I’m working on a long, long post that ties together a whole bunch of stuff and is proving to be more work (and time) than I initially expected. (It’s supposed to be thoughtful, but for me thought takes time—at least, if I want it to be vaguely intelligent.)
So in the meantime, this.
The Harper government is planning on scrapping the long-form census. There is a huge outcry against this from academics, economists, religious organizations and other groups—the list goes on and on—who use the information provided by the census to set policy and determine the need for services and so on.
On the other hand, the Fraser Institute, a right-wing think tank, supports the government’s position.
Yesterday (yesterday? the days are all running together….) while driving I heard an interview on the CBC with a spokesman from the Fraser Institute. (I think it was their senior economist, Niels Veldhuis, but I’m not sure.) His argument came down to this:
The census is not supportable because it invades privacy by asking personal questions that many might prefer not to answer. The short form can be mandatory, that’s okay, but the long form with the detailed questions should be voluntary.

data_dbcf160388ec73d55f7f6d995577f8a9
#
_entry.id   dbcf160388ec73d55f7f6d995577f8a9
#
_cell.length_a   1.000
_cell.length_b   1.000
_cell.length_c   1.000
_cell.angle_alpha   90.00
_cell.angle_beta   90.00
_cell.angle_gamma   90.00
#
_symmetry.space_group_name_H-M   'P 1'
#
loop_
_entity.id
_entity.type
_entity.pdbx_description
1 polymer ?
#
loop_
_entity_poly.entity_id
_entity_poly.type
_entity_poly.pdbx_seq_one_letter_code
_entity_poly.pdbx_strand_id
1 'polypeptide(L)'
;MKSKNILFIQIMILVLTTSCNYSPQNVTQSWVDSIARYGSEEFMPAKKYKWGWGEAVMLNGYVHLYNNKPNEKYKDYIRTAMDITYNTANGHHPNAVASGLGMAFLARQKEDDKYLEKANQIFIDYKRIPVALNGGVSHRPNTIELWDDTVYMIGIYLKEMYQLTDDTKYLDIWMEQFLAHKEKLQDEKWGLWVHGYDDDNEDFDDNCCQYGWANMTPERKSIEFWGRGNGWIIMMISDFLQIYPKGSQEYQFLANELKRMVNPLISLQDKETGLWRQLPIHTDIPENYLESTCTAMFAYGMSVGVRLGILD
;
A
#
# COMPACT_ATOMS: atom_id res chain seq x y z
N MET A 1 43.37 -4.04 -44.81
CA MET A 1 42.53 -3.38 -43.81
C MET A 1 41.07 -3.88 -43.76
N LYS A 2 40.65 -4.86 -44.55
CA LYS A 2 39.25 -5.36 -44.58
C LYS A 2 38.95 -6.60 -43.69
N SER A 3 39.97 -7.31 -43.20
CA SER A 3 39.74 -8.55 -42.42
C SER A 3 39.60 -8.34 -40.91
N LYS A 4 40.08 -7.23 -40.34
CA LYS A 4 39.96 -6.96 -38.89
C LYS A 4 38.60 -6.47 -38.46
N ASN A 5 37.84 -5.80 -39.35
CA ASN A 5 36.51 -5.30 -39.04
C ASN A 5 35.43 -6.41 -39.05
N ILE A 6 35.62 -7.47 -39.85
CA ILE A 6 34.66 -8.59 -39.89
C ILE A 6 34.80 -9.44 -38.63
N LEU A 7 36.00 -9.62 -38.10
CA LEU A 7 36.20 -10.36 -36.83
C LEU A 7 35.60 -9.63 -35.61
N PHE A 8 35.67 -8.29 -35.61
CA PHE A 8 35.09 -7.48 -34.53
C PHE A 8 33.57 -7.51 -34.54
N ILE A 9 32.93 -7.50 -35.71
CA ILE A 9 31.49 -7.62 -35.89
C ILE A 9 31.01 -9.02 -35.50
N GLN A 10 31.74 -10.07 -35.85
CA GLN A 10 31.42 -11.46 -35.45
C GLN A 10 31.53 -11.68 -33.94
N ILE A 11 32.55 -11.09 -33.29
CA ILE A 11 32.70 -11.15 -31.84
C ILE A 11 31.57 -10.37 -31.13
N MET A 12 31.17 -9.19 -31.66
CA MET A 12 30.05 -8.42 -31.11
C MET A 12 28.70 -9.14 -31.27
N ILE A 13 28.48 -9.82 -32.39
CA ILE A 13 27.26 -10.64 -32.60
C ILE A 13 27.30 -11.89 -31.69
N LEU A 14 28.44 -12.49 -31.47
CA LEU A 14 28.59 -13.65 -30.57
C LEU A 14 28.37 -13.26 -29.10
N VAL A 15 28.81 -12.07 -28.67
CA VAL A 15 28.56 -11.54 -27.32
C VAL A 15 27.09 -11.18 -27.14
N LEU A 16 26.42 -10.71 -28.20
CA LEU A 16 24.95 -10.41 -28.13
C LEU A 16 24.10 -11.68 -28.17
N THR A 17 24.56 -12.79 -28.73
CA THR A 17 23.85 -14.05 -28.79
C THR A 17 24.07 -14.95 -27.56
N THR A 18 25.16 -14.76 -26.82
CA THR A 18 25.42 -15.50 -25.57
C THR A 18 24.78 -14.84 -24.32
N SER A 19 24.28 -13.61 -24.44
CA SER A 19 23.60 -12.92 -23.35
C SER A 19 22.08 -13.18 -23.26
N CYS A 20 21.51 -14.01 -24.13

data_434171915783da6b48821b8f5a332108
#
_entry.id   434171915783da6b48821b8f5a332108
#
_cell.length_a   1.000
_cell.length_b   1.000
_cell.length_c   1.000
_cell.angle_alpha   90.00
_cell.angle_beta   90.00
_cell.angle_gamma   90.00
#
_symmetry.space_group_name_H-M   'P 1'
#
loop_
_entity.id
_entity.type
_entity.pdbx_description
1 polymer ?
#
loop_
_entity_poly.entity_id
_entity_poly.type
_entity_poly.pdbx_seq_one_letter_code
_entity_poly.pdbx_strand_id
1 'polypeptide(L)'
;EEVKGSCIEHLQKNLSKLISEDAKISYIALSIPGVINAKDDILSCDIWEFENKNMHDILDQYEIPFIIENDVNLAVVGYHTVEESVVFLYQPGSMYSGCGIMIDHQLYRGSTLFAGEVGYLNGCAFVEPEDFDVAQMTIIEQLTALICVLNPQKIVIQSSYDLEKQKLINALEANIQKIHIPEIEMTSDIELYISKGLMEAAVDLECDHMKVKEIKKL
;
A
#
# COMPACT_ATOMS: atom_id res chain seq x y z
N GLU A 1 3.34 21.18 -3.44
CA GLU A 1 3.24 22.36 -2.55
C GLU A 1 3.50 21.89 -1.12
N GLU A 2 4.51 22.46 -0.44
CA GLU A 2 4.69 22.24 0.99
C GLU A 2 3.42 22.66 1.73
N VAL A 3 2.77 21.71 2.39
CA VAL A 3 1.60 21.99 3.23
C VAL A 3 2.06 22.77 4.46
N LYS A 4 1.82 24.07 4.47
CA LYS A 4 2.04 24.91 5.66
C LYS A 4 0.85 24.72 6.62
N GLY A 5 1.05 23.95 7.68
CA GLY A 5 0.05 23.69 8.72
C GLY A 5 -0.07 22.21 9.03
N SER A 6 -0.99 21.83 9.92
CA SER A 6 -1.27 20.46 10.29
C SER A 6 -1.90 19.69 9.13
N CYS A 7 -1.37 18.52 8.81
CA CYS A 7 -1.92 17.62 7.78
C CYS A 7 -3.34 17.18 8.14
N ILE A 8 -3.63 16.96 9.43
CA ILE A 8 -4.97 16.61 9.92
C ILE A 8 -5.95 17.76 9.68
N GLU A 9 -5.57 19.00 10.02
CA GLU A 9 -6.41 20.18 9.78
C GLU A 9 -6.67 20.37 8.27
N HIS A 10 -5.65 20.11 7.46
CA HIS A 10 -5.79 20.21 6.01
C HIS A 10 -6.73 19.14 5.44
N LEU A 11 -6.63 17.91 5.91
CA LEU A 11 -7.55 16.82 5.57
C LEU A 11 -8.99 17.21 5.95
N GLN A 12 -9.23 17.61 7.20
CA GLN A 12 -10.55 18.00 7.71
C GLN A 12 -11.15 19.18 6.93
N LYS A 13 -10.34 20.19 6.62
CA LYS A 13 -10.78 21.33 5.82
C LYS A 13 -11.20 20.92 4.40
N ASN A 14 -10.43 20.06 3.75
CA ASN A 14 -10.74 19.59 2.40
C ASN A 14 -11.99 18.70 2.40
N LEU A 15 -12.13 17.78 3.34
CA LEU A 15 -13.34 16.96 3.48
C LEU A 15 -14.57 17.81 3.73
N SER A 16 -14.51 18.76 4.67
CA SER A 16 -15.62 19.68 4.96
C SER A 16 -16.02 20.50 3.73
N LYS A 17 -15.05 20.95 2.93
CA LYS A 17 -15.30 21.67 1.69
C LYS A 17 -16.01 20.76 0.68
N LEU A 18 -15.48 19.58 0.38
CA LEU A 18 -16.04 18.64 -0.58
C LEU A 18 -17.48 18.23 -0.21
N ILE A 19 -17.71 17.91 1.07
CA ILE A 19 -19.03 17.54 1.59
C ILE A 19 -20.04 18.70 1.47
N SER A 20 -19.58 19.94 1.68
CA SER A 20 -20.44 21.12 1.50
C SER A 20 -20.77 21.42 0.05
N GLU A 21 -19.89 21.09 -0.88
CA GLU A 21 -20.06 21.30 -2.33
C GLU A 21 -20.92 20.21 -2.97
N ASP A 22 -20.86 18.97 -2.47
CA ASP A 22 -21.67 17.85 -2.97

(Er, the census may ask questions some find uncomfortable, but it is ANONYMOUS. Personal information is removed. As I understand it, if you are sent the long form and don’t respond, a worker will come to interview you. I will grant that if you live in a small community where your neighbour is a volunteer who might end up interviewing you there could be issues; but surely mechanisms can be put in place to deal with this situation and protect privacy.)
Now, there is a lot of discussion about whether using voluntary completion and the short-form census is a valid alternative in terms of collecting accurate data; I’m not an expert and won’t get into that. But I think there are some additional dots that nobody seems to be connecting.
The FI spokesman acknowledged that costs for the census would rise if the census was made voluntary, because of the need to advertise and get a larger sample to compensate for lost data, but said that costs should be shifted to the users of the data. (The Fraser Institute takes the position that the agencies that use information collected in the census, such as researchers and economists, are “vested interests” and shouldn’t get a free ride.)
Of course, it’s not just the private sector that uses this information, it’s also various government/public agencies.
Many of these agencies provide services to the taxpayer—you. If they pay for the data, the costs will come out of government budgets, and will have to be passed on to the taxpayer—you. You will be paying more for the information that the government uses to govern effectively.
So it comes down to this: the Fraser Instititute thinks that it’s more important to allow people to refuse to answer anonymous questions than to keep costs and taxes down.
<sarcasm> Gee, it’s nice to have them protecting my privacy. </sarcasm> Personally, I’d rather answer the questions.